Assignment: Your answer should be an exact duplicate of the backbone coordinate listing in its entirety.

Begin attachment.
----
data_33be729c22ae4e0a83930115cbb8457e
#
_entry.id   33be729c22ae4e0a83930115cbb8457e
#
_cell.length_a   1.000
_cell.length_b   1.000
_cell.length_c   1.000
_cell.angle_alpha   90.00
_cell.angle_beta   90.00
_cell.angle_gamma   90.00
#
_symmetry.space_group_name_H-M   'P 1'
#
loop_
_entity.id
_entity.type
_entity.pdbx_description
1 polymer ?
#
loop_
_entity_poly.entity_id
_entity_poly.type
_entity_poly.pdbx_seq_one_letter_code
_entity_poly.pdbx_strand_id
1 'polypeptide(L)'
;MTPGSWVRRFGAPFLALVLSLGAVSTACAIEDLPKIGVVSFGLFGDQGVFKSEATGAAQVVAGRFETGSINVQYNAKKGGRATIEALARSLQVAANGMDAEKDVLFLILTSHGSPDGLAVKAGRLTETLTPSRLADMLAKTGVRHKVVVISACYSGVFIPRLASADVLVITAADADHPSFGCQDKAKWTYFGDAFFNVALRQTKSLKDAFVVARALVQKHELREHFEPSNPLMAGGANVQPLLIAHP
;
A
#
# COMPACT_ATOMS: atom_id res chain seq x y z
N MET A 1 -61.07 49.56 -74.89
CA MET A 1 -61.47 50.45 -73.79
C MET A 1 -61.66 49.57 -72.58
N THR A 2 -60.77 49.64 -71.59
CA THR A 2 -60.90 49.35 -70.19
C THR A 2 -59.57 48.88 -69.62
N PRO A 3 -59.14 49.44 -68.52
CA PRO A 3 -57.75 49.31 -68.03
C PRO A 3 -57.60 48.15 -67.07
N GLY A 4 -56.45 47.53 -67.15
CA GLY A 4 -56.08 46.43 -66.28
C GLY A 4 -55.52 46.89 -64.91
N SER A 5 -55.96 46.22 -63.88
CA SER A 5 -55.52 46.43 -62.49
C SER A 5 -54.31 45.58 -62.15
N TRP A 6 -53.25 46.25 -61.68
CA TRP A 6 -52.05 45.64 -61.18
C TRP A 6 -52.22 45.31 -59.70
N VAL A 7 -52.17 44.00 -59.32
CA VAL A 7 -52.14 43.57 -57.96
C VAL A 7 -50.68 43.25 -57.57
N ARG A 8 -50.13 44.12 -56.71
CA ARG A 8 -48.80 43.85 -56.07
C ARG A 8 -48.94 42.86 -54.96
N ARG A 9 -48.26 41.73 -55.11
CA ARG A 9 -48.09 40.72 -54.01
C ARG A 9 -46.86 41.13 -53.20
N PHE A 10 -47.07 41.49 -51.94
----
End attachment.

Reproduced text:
data_33be729c22ae4e0a83930115cbb8457e
#
_entry.id   33be729c22ae4e0a83930115cbb8457e
#
_cell.length_a   1.000
_cell.length_b   1.000
_cell.length_c   1.000
_cell.angle_alpha   90.00
_cell.angle_beta   90.00
_cell.angle_gamma   90.00
#
_symmetry.space_group_name_H-M   'P 1'
#
loop_
_entity.id
_entity.type
_entity.pdbx_description
1 polymer ?
#
loop_
_entity_poly.entity_id
_entity_poly.type
_entity_poly.pdbx_seq_one_letter_code
_entity_poly.pdbx_strand_id
1 'polypeptide(L)'
;MTPGSWVRRFGAPFLALVLSLGAVSTACAIEDLPKIGVVSFGLFGDQGVFKSEATGAAQVVAGRFETGSINVQYNAKKGGRATIEALARSLQVAANGMDAEKDVLFLILTSHGSPDGLAVKAGRLTETLTPSRLADMLAKTGVRHKVVVISACYSGVFIPRLASADVLVITAADADHPSFGCQDKAKWTYFGDAFFNVALRQTKSLKDAFVVARALVQKHELREHFEPSNPLMAGGANVQPLLIAHP
;
A
#
# COMPACT_ATOMS: atom_id res chain seq x y z
N MET A 1 -61.07 49.56 -74.89
CA MET A 1 -61.47 50.45 -73.79
C MET A 1 -61.66 49.57 -72.58
N THR A 2 -60.77 49.64 -71.59
CA THR A 2 -60.90 49.35 -70.19
C THR A 2 -59.57 48.88 -69.62
N PRO A 3 -59.14 49.44 -68.52
CA PRO A 3 -57.75 49.31 -68.03
C PRO A 3 -57.60 48.15 -67.07
N GLY A 4 -56.45 47.53 -67.15
CA GLY A 4 -56.08 46.43 -66.28
C GLY A 4 -55.52 46.89 -64.91
N SER A 5 -55.96 46.22 -63.88
CA SER A 5 -55.52 46.43 -62.49
C SER A 5 -54.31 45.58 -62.15
N TRP A 6 -53.25 46.25 -61.68
CA TRP A 6 -52.05 45.64 -61.18
C TRP A 6 -52.22 45.31 -59.70
N VAL A 7 -52.17 44.00 -59.32
CA VAL A 7 -52.14 43.57 -57.96
C VAL A 7 -50.68 43.25 -57.57
N ARG A 8 -50.13 44.12 -56.71
CA ARG A 8 -48.80 43.85 -56.07
C ARG A 8 -48.94 42.86 -54.96
N ARG A 9 -48.26 41.73 -55.11
CA ARG A 9 -48.09 40.72 -54.01
C ARG A 9 -46.86 41.13 -53.20
N PHE A 10 -47.07 41.49 -51.94